The latest app to catch an illogical ban from the Google Play Store is Element, an open-source, end-to-end encrypted messaging client for the federated Matrix chat protocol. Google banned Element late Friday night, a ban which Element said “is due to abusive content somewhere on Matrix.” Matrix has millions of users, and as a federated chat protocol, Element does not control the content on Matrix, so this is a bit like banning a web browser for displaying web content. Element says it is working with Google to “explain how Element works and get the situation resolved.”
Element says it has a full-time team dedicated to handling abuse reports.
Element (which was formerly called Riot.im) is often cited as one of the best Matrix clients. It looks a lot like—and is actually interoperable with—Slack and Discord. Element says it is used by “the French, German, UK and US governments, countless universities, thousands of businesses and millions of people across the world.” The app has recently seen an influx of new users after WhatsApp’s announcement about Facebook data sharing, so maybe that triggered deeper scrutiny from Google. At press time, many other Matrix apps—which by definition show the same content as Element—are still active on the Play Store.
Google takes a 30 percent cut of all Play Store transactions, which is supposed to pay for the cost of running the Store, but the company doesn’t hire humans to primarily review apps the way Apple does, choosing instead to let the bots handle it. Apple recently cut its App Store tax from 30 percent to 15 percent, so Apple actually charges developers less than Google while also offering better human support.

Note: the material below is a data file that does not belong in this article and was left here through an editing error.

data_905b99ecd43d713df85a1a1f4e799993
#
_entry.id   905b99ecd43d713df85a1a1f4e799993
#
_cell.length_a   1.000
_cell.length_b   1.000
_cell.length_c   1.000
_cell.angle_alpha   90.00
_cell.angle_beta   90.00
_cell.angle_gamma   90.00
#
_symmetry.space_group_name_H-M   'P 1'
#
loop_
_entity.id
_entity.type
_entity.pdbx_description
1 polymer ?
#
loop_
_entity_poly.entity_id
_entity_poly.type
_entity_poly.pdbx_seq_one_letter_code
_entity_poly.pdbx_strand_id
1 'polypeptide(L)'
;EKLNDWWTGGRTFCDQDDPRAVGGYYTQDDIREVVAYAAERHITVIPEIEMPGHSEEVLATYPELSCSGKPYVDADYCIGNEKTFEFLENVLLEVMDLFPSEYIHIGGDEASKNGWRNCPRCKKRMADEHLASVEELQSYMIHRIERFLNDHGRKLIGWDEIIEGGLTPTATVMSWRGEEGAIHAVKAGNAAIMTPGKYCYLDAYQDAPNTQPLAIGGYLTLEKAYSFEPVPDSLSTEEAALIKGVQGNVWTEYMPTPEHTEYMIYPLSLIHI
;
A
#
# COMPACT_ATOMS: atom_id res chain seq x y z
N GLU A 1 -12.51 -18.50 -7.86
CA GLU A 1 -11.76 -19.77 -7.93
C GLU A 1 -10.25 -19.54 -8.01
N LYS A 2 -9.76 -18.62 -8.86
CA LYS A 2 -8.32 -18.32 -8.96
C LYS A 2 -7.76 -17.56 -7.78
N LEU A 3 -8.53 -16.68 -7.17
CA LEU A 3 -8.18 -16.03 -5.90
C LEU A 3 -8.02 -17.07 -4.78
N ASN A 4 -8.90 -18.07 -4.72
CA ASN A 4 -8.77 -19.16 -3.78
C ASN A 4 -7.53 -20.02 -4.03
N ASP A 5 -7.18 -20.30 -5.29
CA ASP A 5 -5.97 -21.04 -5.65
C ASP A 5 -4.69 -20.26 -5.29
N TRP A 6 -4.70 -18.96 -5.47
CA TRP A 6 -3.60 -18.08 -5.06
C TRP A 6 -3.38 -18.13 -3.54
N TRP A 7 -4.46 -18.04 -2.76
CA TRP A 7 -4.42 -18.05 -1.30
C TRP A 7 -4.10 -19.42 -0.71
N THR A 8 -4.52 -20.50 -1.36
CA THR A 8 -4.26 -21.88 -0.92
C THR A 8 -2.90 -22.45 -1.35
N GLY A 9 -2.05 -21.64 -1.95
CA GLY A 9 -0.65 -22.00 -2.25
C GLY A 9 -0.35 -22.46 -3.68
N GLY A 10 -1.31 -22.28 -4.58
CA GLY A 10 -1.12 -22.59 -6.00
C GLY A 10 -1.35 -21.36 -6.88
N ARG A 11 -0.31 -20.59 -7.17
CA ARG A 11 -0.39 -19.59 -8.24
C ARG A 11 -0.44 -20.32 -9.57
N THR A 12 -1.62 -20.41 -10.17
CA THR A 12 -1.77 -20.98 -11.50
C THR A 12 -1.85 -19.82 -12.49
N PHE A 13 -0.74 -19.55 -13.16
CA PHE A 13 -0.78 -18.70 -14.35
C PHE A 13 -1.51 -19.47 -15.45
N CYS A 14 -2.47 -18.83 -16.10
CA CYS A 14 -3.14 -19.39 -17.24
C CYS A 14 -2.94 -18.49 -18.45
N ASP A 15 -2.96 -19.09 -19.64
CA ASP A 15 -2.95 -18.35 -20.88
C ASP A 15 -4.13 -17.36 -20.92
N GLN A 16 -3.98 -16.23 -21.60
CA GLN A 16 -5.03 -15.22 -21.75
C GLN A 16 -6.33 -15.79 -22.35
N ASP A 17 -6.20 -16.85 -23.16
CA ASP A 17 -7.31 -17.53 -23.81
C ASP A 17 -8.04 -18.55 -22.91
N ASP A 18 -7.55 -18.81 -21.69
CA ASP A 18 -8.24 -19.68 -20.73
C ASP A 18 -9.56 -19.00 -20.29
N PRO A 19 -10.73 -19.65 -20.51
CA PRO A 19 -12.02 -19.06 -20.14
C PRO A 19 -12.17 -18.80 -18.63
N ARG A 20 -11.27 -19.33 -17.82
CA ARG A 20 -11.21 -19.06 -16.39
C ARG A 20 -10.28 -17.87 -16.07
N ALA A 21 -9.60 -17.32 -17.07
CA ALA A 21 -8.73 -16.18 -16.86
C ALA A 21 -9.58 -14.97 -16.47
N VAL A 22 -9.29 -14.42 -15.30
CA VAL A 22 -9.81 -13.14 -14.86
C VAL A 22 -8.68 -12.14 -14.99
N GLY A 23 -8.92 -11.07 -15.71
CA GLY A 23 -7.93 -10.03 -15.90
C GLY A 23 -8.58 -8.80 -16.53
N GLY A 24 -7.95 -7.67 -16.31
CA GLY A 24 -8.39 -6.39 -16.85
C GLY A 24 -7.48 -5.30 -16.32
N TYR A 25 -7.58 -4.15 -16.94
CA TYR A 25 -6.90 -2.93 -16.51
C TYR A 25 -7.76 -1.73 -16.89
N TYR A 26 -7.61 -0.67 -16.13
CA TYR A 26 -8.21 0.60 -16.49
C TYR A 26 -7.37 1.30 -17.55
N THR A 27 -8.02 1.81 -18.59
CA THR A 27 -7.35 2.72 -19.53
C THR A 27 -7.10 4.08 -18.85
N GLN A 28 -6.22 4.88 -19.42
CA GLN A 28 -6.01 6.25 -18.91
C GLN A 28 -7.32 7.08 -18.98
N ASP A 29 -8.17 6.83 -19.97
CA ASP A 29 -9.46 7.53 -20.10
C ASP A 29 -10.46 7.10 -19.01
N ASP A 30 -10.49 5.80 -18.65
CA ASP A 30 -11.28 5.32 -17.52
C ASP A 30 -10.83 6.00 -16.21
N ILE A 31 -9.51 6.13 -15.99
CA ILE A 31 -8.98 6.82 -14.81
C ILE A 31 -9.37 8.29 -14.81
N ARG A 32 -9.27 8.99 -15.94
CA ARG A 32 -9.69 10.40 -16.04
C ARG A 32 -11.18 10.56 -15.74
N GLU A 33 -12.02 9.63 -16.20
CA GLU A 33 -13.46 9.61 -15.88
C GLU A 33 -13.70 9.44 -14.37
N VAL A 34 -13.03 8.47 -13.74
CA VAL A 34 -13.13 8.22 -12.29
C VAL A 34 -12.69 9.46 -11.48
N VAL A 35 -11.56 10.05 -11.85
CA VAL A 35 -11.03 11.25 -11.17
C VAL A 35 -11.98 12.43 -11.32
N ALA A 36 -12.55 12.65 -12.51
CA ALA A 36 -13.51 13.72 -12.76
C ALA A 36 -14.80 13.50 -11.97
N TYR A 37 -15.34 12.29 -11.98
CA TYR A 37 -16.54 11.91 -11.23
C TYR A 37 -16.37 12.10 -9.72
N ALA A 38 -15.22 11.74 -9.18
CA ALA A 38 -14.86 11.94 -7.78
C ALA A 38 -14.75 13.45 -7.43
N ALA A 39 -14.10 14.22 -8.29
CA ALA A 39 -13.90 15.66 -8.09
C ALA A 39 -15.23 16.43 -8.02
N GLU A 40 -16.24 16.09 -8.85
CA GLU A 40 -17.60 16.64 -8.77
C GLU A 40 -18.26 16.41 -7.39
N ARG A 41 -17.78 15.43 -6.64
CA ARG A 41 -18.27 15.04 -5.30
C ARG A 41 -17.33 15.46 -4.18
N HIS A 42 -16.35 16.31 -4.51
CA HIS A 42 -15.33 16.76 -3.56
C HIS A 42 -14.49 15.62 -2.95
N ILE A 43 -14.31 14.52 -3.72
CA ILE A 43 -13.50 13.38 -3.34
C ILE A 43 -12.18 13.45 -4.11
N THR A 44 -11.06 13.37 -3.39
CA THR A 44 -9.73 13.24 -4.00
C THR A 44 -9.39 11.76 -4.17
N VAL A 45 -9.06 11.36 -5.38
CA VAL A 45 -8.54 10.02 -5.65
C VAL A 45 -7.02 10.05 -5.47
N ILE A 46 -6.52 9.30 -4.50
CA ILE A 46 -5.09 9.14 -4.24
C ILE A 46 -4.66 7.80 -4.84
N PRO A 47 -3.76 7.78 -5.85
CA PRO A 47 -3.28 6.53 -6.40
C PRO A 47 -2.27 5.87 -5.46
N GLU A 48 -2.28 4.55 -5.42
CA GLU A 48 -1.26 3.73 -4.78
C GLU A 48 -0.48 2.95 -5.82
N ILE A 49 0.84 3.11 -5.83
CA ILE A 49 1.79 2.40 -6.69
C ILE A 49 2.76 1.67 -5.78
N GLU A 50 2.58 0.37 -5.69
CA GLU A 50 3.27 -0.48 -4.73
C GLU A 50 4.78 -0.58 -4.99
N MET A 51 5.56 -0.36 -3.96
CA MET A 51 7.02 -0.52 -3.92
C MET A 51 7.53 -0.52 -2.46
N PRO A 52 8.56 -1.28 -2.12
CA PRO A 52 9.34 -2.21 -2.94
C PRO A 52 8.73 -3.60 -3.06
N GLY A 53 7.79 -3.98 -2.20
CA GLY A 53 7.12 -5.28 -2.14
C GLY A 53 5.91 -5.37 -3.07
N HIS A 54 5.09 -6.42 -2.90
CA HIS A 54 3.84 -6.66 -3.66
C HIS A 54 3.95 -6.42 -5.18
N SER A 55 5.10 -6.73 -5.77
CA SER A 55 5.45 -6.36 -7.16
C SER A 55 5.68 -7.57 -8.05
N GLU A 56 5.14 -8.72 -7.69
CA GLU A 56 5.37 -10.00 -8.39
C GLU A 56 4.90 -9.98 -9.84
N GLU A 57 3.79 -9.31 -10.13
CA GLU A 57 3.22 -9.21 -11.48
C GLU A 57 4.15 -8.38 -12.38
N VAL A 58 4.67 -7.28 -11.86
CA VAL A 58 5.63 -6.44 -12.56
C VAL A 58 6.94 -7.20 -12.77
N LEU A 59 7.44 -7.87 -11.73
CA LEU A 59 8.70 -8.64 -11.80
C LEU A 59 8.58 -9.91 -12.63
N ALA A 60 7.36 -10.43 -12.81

Element’s latest update on the situation as of this writing said it has been waiting more than eight hours for an email response. Element says it was not notified of the takedown, which has now passed the 24-hour mark..
The bots’ interpretation of Google’s rules often make no sense, and as a result Google regularly bans random small apps from the Play Store because they can display content from the Internet. We’ve seen Reddit apps, podcast apps, and other apps that display third-party web content all “win” the Google Play ban-of-the-week lottery, just because they can be made to display third-party content. The same is true of Google Search, Chrome, Gmail, all of Google’s chat apps, YouTube, Google Drive, and Google Podcasts, but those apps never get banned. Earlier this week Google banned a video app because it listed support for the standard “.ass” subtitle filetype in its description.
The one benefit of the Play Store is that you don’t have to use it, since Android supports sideloading. Element is also up on F-Droid, an all-open-source repository of Android apps, though the version offered there is a month out of date. A more up-to-date version is on APKmirror, the Android hacking community’s biggest app store.
These bans are almost always temporary mistakes that are rectified after a few hours or days, but that gives little solace to app developers that can suddenly have their businesses ripped out from under them because of an enforcement mistake. Element says “we can only apologize for the disruption caused by the app disappearing like this.”
Update: Element got in touch with a person at Google and says the app should be back up soon.
Update: we just got a call from a Google VP who explained the suspension was triggered by a report of extremely abusive content accessible on the https://t.co/g01j4u6O2e server. Our trust & safety team had already acted on it, and the app should be reinstated shortly.
— Element (@element_hq) January 30, 2021